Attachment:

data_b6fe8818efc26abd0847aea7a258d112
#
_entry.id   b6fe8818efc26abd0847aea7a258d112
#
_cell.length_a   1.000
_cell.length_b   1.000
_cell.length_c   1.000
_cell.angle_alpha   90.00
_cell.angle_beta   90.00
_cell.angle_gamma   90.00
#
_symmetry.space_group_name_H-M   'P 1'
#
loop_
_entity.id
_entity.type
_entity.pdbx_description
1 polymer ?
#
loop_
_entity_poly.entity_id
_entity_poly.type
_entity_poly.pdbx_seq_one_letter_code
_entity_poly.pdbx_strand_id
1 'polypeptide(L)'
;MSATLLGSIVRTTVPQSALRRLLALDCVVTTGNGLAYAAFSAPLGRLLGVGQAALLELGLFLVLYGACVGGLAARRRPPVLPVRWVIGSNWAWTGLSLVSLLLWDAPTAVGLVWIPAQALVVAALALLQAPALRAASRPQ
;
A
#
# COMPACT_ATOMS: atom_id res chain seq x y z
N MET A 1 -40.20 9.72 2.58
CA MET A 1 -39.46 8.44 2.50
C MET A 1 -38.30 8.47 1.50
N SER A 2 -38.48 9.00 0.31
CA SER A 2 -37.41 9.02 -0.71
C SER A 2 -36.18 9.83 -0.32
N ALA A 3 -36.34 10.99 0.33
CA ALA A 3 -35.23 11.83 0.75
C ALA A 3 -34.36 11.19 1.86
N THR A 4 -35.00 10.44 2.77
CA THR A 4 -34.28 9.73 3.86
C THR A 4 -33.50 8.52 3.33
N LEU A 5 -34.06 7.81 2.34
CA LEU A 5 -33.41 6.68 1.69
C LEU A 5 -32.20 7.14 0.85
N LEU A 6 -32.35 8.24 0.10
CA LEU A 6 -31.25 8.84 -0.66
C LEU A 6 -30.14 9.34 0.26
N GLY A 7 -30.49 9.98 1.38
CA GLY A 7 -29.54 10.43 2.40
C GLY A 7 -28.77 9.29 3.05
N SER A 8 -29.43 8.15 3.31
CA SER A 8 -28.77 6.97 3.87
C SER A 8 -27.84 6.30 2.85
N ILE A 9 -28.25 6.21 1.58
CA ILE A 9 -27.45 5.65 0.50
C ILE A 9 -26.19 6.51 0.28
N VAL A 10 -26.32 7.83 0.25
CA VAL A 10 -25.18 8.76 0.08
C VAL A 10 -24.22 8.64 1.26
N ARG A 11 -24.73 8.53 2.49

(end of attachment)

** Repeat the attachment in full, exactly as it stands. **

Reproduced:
data_b6fe8818efc26abd0847aea7a258d112
#
_entry.id   b6fe8818efc26abd0847aea7a258d112
#
_cell.length_a   1.000
_cell.length_b   1.000
_cell.length_c   1.000
_cell.angle_alpha   90.00
_cell.angle_beta   90.00
_cell.angle_gamma   90.00
#
_symmetry.space_group_name_H-M   'P 1'
#
loop_
_entity.id
_entity.type
_entity.pdbx_description
1 polymer ?
#
loop_
_entity_poly.entity_id
_entity_poly.type
_entity_poly.pdbx_seq_one_letter_code
_entity_poly.pdbx_strand_id
1 'polypeptide(L)'
;MSATLLGSIVRTTVPQSALRRLLALDCVVTTGNGLAYAAFSAPLGRLLGVGQAALLELGLFLVLYGACVGGLAARRRPPVLPVRWVIGSNWAWTGLSLVSLLLWDAPTAVGLVWIPAQALVVAALALLQAPALRAASRPQ
;
A
#
# COMPACT_ATOMS: atom_id res chain seq x y z
N MET A 1 -40.20 9.72 2.58
CA MET A 1 -39.46 8.44 2.50
C MET A 1 -38.30 8.47 1.50
N SER A 2 -38.48 9.00 0.31
CA SER A 2 -37.41 9.02 -0.71
C SER A 2 -36.18 9.83 -0.32
N ALA A 3 -36.34 10.99 0.33
CA ALA A 3 -35.23 11.83 0.75
C ALA A 3 -34.36 11.19 1.86
N THR A 4 -35.00 10.44 2.77
CA THR A 4 -34.28 9.73 3.86
C THR A 4 -33.50 8.52 3.33
N LEU A 5 -34.06 7.81 2.34
CA LEU A 5 -33.41 6.68 1.69
C LEU A 5 -32.20 7.14 0.85
N LEU A 6 -32.35 8.24 0.10
CA LEU A 6 -31.25 8.84 -0.66
C LEU A 6 -30.14 9.34 0.26
N GLY A 7 -30.49 9.98 1.38
CA GLY A 7 -29.54 10.43 2.40
C GLY A 7 -28.77 9.29 3.05
N SER A 8 -29.43 8.15 3.31
CA SER A 8 -28.77 6.97 3.87
C SER A 8 -27.84 6.30 2.85
N ILE A 9 -28.25 6.21 1.58
CA ILE A 9 -27.45 5.65 0.50
C ILE A 9 -26.19 6.51 0.28
N VAL A 10 -26.32 7.83 0.25
CA VAL A 10 -25.18 8.76 0.08
C VAL A 10 -24.22 8.64 1.26
N ARG A 11 -24.73 8.53 2.49